The first motion authorized RA President Ellen Graves to send a letter to Fairfax County authorities requesting that the developer, The Jefferson Apartment Group (JAG), include the Urban Land Institute’s defined standards for public plazas and meeting areas.
JAG, which purchased the ailing village center last year for $14 million, plans to redevelop it into a neighborhood of more than 140 residences, including two garden-style condo buildings, 2-over-2 townhouses and 100 traditional townhomes.
The developer said it listened to public input after the community meetings in April, when residents said there was not enough public or retail space. At a June meeting, JAG showed concept plans for double the initial retail space, a decrease in the original number of townhouses, and expanded park areas.
The Urban Land Institute has documented the importance of public-outdoor plazas and meeting areas as follows:
“A successful public realm is one in which commerce, social interaction, and leisure time activities may mix easily in an attractive, pedestrian-friendly, outdoor setting. People are drawn by the simple enjoyment of being there. If that enjoyment is to be felt, the public realm and public spaces must be well designed and programmed.
The public realm is open to programs that are significant to the community such as charity events, holiday events, and civic events. It becomes a true public place, taking on a life of its own. As part of the community that goes beyond simple commerce or public relations, it ultimately becomes a place with a history. The public realm should allow for the integration of the people, the place, and the larger community.”
Graves will send a letter to Fairfax County Hunter Mill District Supervisor Cathy Hudgins and Planning Commissioner Frank de la Fe with that request.
The board also approved a motion to allow RA counsel inform Fairfax County/INOVA that a parcel of land located in the area known as Reston Town Center North is RA-covenanted property.
RA says its wants to make clear any future development there is subject to RA Design Review Board standards and that new residents will be members of the association.
Fairfax County and Inova recently completed a land swap to organize the 49-acre space from New Dominion Parkway to Baron Cameron Avenue. The county also recently issued a Request for Proposals for the first two blocks of Town Center North.
Town Center North will be a mixed-use district, with renovated or relocated space for the Reston Regional Library and Embry Rucker Community Shelter, as well as offices, hotels, a performing arts center, an indoor recreation center, a town green and at least 1,000 new residences.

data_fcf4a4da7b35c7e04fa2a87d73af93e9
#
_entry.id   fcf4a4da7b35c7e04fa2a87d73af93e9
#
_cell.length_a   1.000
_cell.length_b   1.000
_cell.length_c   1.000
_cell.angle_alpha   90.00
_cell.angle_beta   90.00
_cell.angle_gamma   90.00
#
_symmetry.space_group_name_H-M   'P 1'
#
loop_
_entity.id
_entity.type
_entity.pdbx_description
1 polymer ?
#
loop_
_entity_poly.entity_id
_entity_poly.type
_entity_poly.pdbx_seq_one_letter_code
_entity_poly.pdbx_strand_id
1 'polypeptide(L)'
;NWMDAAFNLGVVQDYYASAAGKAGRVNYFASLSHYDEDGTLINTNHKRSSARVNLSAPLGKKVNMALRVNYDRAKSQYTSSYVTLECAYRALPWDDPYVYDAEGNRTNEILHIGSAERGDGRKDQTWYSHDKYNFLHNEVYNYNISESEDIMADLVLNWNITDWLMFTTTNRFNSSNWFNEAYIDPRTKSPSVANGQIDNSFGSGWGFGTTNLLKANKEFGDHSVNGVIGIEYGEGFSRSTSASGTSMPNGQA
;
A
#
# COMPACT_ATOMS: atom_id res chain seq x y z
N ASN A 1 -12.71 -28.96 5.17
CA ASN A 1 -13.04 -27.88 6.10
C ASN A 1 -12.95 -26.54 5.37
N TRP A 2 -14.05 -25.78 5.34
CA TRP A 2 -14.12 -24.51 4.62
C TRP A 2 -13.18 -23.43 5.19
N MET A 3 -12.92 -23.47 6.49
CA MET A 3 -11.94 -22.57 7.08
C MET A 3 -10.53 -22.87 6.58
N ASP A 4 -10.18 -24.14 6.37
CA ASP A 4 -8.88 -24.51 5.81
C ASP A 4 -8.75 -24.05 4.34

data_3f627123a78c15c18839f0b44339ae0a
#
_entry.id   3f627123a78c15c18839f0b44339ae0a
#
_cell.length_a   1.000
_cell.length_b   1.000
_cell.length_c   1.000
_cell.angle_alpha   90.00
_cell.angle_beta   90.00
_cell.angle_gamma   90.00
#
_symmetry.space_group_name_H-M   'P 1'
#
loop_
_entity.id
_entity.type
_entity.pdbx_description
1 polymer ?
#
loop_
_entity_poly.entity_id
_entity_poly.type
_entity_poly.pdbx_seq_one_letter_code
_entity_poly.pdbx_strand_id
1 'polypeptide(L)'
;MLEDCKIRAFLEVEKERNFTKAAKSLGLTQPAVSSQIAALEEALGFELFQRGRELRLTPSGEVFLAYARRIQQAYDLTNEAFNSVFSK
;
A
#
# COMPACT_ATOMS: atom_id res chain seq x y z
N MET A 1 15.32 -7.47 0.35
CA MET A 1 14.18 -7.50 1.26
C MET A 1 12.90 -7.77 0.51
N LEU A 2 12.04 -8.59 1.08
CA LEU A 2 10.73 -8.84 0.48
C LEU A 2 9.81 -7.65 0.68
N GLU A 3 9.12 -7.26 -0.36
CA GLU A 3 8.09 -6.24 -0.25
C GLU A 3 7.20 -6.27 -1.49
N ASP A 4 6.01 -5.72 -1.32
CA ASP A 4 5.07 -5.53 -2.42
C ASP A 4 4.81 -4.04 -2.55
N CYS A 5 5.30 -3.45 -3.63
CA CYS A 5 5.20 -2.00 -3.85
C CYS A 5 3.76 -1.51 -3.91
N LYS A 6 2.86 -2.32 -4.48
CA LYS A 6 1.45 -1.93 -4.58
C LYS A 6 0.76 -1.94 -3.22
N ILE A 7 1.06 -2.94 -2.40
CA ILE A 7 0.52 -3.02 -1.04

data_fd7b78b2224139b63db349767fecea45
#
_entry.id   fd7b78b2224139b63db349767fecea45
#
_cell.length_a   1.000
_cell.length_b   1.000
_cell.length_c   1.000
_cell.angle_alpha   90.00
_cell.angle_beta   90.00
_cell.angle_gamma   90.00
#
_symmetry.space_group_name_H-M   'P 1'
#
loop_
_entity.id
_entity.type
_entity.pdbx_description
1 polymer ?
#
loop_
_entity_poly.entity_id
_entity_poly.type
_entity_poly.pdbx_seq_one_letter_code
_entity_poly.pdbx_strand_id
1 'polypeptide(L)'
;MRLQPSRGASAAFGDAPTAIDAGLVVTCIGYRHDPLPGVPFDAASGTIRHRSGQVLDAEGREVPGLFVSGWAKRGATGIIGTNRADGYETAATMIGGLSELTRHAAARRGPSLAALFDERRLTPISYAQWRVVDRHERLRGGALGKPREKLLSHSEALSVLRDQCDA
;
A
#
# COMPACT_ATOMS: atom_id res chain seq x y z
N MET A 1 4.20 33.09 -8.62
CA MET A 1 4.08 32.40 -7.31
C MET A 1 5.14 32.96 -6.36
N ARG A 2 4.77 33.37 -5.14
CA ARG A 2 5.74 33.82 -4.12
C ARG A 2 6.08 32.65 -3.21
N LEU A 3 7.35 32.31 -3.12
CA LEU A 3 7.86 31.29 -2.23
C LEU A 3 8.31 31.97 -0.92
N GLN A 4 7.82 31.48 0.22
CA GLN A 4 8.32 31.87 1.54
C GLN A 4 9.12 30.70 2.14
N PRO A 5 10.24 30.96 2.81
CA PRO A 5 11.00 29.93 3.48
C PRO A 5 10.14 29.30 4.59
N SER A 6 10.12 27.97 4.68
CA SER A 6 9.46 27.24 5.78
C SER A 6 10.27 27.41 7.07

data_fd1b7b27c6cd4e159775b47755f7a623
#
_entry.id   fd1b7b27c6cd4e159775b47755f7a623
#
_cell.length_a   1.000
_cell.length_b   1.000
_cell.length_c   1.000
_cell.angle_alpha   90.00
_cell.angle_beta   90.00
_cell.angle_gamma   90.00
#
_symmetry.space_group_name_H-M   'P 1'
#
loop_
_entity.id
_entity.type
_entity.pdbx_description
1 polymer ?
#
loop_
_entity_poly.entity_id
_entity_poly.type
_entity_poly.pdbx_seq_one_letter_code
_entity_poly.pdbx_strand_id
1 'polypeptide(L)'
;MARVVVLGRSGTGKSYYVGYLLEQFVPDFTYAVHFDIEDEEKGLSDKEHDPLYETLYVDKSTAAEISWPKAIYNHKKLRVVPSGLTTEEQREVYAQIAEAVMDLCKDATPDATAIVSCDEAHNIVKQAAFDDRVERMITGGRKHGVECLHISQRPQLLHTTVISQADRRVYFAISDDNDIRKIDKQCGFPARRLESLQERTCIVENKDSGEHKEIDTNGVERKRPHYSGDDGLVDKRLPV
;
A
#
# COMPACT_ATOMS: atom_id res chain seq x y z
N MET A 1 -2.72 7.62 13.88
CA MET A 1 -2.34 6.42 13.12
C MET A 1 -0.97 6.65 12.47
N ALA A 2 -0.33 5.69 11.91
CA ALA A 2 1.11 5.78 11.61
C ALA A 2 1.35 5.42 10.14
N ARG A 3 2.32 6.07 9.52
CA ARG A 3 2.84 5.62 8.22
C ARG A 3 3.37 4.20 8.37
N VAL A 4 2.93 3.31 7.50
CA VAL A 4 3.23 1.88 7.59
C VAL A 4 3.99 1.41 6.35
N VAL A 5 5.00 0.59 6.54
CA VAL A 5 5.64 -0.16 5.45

Graves noted that deeds for the space recorded in 1974 and 1986 “subjected all but 16,500 sq. ft. (parcel 5A) of the land that is included within the Fairfax County/INOVA Reston Town Center North Redevelopment Project (RFP #20000001682) to the Reston Deed declaration of covenants.”
“As this Board has found no action taken by its predecessor Boards or the RA members to remove this land from the Reston Deed, it is the position of the Reston Association that the referenced land remains subject to the Reston Deed covenants. This means this land is subject to RA Design Review Board review and new residents shall be Reston Association members.”
Graves also said the board has been made aware of a recorded Restrictive Covenant on a 10-acre portion of the land that is within the Town Center North Redevelopment Project RFP.
“While this restrictive covenant limits the use and development of this 10-acre portion of land to natural open space, none of this land was ever deeded to Reston Association or designated as Common Area of the Reston Association,” she said in her motion. “This restrictive covenant presents a title defect which may impede or hinder the
Graves moved that RA counsel be directed to assist Fairfax County and INOVA in
working around this restrictive covenant but only in a manner which preserves and/or enhances natural open space within Reston.
Photo: Plans for Tall Oaks/Courtesy JAG
If you’re a small business in Reston, you could receive up to $250 per new hire through the Return to Earn initiative.
McNair Elementary School students pick up lunch on their first day of school for the 2021-2022 academic year (via FCPS) Fairfax County Public Schools is revising a number of procedures…
As more and more drivers shift to sustainable vehicles, a design review board for the Reston Association is looking to formalize requirements for what electric vehicle charging stations must have…
Find some good insights in this week’s Reston Home Insider, including: “If you’re not getting showing requests in the first 24 to 48 hours, your home is likely mispriced.”